Operations

Meet the company behind reusable packaging for Rent the Runway, Walmart and more

Returnity CEO Mike Newman talks about the company's systems-based approach to sustainable packaging.

Meet the company behind reusable packaging for Rent the Runway, Walmart and more

In 2020, more than 20 billion parcels were delivered in the US.

It was a 37% increase over the prior year, according to Pitney Bowes, and spoke to the explosion of ecommerce that took place that year.

It also meant a lot of cardboard was being shipped.

“It’s enough cardboard to pave a road from New York to LA and back a mile wide three times a year,” said Mike Newman.

Increasingly, finding ways to reduce that amount of cardboard is on the mind of retailers and consumer brands. Calls for change are growing louder from consumers and governments, leading many brands and CPGs to set sustainability goals to reduce consumption. Single-use packaging is a key focus area. At ShopTalk this week in Las Vegas, both sustainability and resale were on the mind of conference organizers, investors and speakers.

Newman was among those from the latter group. He's the CEO of Returnity, a Brooklyn, New York-based company working with companies to develop reusable shipping and delivery packaging systems. By the third quarter, the company will be displacing over two million cardboard packages a month. It recently raised $3.1 million in seed funding from investors including Brand Foundry Ventures and the retail tech and consumer goods-focused VC and accelerator XRC Labs.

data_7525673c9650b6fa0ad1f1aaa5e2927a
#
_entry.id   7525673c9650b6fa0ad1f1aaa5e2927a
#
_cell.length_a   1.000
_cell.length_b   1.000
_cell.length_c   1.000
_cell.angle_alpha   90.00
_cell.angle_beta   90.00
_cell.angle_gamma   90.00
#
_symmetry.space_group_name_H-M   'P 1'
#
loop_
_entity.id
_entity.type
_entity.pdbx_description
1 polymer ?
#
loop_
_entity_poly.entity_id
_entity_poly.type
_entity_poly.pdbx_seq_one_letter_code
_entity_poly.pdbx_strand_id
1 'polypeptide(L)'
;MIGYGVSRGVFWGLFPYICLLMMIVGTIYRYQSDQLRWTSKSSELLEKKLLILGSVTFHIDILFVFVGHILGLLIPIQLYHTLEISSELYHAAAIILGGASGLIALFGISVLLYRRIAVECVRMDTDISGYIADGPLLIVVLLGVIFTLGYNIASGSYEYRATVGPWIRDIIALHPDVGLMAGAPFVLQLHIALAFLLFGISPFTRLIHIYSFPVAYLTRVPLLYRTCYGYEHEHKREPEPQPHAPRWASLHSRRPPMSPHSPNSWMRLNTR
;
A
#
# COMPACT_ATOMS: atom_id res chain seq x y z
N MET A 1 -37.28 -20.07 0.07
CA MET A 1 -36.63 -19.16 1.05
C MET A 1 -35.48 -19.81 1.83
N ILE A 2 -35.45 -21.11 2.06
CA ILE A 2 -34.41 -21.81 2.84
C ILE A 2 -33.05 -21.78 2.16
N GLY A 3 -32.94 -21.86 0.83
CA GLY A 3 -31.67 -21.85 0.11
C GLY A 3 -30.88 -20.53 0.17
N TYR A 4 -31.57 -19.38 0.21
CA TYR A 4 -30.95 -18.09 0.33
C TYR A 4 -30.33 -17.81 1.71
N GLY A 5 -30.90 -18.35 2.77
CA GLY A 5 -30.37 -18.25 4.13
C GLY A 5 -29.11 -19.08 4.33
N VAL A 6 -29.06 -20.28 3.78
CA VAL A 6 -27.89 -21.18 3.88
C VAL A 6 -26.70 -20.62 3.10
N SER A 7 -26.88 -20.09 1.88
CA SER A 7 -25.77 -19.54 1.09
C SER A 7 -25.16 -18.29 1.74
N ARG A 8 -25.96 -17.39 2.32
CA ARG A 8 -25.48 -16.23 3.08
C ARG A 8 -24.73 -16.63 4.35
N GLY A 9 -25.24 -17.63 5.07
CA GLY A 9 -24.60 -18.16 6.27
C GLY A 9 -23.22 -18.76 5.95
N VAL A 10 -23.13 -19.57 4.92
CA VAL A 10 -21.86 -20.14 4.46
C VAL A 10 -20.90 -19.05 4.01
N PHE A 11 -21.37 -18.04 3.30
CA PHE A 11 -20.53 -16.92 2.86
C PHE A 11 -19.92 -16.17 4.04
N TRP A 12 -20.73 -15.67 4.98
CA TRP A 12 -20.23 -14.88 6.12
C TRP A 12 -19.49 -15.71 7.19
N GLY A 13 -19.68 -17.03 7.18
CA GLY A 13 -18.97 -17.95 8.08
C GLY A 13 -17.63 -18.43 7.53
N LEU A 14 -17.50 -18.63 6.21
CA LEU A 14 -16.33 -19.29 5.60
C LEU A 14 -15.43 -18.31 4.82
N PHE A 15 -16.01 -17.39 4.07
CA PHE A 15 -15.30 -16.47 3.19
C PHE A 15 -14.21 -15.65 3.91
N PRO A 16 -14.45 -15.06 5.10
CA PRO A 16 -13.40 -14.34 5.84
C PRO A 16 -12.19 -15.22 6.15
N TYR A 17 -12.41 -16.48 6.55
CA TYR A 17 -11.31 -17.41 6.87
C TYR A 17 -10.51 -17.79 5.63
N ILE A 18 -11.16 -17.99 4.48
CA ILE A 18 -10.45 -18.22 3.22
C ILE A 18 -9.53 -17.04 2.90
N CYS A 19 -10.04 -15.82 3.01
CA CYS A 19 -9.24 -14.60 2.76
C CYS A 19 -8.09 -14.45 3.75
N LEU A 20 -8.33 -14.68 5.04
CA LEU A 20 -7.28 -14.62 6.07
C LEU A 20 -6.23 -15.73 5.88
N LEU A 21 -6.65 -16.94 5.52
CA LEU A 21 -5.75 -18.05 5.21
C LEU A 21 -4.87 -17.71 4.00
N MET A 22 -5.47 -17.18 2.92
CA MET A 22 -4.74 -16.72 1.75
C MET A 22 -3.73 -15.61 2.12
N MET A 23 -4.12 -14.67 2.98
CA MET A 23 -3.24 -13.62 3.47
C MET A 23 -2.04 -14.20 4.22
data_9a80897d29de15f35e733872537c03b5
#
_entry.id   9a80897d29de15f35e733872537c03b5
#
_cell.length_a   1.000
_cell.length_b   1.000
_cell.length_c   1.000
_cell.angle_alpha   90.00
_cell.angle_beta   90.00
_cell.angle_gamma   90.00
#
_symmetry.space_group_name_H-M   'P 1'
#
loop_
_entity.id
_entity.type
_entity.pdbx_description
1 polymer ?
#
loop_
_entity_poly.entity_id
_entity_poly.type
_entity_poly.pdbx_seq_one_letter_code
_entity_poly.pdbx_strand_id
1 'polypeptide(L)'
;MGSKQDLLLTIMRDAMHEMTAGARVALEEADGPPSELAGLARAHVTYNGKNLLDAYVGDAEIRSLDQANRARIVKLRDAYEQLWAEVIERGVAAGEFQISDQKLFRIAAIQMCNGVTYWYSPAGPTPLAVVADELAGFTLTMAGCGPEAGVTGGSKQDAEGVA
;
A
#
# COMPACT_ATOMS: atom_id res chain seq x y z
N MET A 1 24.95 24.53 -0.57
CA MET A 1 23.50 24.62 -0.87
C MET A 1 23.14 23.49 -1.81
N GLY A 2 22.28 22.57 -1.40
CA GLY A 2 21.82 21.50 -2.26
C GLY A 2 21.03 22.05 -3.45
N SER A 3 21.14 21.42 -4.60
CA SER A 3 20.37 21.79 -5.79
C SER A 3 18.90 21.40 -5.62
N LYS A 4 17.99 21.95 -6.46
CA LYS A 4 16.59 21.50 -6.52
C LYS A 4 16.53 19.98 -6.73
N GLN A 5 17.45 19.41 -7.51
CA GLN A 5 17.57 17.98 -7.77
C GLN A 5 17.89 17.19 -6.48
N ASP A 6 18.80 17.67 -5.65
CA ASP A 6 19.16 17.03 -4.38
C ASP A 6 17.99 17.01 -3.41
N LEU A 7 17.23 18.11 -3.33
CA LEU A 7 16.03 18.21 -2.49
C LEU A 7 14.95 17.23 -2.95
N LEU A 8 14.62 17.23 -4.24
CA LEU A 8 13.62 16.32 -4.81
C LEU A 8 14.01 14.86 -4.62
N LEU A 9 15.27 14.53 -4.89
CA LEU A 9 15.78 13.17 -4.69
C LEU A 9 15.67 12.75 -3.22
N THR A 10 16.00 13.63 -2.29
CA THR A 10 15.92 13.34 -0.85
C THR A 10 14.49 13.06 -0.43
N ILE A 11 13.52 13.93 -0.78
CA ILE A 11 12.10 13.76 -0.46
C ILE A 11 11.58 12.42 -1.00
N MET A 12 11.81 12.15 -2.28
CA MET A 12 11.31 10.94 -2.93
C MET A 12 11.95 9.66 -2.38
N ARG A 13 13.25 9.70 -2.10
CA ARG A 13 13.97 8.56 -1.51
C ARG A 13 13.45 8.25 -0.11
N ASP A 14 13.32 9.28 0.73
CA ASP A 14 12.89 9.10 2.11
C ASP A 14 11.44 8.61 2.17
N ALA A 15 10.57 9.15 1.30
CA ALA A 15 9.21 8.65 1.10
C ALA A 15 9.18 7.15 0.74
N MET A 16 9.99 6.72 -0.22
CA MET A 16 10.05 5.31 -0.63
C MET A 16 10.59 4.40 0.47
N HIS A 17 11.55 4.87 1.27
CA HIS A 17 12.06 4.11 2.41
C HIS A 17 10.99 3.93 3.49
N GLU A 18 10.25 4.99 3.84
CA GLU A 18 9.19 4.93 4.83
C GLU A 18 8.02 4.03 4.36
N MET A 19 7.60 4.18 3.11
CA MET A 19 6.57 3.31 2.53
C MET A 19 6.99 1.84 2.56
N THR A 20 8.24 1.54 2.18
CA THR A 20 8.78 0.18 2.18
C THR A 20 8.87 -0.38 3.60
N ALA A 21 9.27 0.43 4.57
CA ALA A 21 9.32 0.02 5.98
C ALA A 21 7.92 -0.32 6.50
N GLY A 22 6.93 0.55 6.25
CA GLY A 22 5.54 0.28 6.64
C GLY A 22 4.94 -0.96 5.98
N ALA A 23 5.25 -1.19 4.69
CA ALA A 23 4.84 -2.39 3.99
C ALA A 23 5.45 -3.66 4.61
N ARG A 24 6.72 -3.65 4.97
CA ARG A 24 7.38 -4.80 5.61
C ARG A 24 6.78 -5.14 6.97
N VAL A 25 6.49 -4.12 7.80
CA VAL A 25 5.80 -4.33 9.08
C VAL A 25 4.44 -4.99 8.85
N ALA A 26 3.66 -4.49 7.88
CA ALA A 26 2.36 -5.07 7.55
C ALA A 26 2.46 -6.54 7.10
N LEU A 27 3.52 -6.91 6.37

To this point, the company has evolved from a single-product focus to a systems mindset. The company started as a “happy accident” after ThredUP founder and CEO James Rheinhart asked to create a reusable shipping bag, and became the first investor in the concept. It ended up being a promising enough idea to start a company around, and about five years ago Returnity was officially launched.

As with most startups, it wasn't a straight line to get to the right model. After struggling with uptake of a single reusable bag product, the company now works alongside large companies to develop reusable packaging that works best for them.

“We realized that packaging is really about systems first and the product second, and not the other way around,” Newman said in an interview with The Current. “With reuse and sustainability, you have to be conscious of and working towards an effective system to derive the kinds of benefits that reuse can create, and not just get excited about a thing that you make in the lab.”

In practice, this means Returnity works alongside companies to understand how their shipping and packaging operations work, and determine where reuse can play a role. Businesses have economic and environmental goals in mind, and Returnity takes a collaborative approach to meeting them.

“Our job at Returnity is to help retailers figure out where in their business reuse can happen in a way that will meet those requirements,” Newman said.